Indu Bhushan is at the helm of what is pegged as the world'smost massive government-funded health schemeAyushman Bharat , which provides health coverage to well over ten crore families in India.

Until a few months ago, Bhushan, a former bureaucrat and East Asia head of Asian Development Bank, was a fit man. Only recently, his blood pressure shot up all of a sudden and he wonders why, as he straps on the testing apparatus to his arm to take a daily reading.

Bhushan and his team had been working late into the evening, even 12 hours at a stretch, to make the scheme a reality. "I would not have had it any other way," says the CEO of the National Health Agency . Yet, there are a volley of concerns about the cashless health insurance scheme that remains to be addressed.

A growing line of worried private doctors has been knocking on government doors, seeking joint meetings with government think-tank NITI Aayog's member, (health), VK Paul and Indu Bhushan to complain about the rates at which they are being asked to perform surgeries and other medical procedures .

Girdhar Gyani, CEO, Association of Healthcare Providers (AHPI), India, leads the pack. Barely 10 days back, Gyani met Paul and Bhushan to illustrate how different States, which already run State-level government insurance schemes , have radically divergent rates for performing the same surgery that Ayushman Bharat demands be carried out at a lower rate.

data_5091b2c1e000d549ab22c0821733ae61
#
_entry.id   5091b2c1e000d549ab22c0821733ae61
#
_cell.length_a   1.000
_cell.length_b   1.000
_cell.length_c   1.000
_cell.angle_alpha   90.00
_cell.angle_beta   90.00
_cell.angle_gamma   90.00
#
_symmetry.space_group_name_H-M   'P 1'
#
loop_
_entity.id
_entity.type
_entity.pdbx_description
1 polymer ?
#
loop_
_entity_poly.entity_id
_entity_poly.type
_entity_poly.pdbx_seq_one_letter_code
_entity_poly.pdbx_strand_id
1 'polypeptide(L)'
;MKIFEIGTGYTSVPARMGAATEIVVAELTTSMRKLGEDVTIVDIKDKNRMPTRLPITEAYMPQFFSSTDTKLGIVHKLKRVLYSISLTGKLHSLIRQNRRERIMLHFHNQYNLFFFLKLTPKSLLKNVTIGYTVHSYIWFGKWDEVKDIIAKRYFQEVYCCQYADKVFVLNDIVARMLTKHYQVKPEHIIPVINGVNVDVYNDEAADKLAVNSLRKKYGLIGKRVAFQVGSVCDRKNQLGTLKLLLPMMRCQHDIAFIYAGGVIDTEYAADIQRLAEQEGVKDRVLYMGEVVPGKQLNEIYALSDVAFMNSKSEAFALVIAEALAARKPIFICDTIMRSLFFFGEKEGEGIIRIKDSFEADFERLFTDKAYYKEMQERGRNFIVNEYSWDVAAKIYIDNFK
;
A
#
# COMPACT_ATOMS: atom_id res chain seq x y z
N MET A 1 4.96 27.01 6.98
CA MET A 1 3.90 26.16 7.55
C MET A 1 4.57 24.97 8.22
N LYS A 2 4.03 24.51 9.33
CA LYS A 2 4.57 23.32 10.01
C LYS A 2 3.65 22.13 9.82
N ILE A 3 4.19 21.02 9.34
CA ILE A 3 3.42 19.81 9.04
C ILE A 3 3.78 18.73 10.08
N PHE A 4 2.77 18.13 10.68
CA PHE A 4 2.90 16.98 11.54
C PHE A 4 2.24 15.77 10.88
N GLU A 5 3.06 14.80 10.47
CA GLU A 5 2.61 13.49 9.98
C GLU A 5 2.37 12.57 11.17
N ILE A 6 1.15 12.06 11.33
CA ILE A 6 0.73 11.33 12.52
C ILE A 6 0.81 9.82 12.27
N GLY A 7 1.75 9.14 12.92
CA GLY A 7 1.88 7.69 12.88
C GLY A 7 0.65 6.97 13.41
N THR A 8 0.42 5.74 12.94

Center's rates vs the rest

Gyani explains with an example. For a hysterectomy, Telangana allows for a charge of ?62,000 while Karnataka has pegged it at ?50,000. Tamil Nadu charges 34,000 and Maharashtra 35,000, for the same procedure. Ayushman Bharat package rates put the amount at ?20,000, which is not agreeable to the States already running their schemes. The package rates drawn up by the Central government then remain a mere ‘guideline.’

Prices were drawn up unrealistically, says VK Monga, Finance Secretary of Indian Medical Association. “A surgery requires an anaesthetist, a surgeon, specialists like paediatricians if we are dealing with child issues. A hospital has to pay their fees, supply medicines to patients for, say, five days in the hospital, supply another set of drugs on discharge. How is all this possible with a low package rate?” questions Monga. 

Towards appropriate pricing

While private doctors criticise the scheme saying the pricing is not scientific, Bhushan reacts, “How are we to devise appropriate pricing? The scheme is being criticised that pricing does not have a scientific base and does not represent cost structures across geographies. So we need meaningful participation of private stakeholders as we do not want to replace one unscientific pricing methodology with another, neither do we want to keep revising rates every few months.”

The crux of the issue, as was seen in the case of stents, is whether hospitals recover their targeted amount from other billing categories. Hence, even if a procedure is slated to cost ?20,000 under Ayushman Bharat, the actual bill for the patient could be more.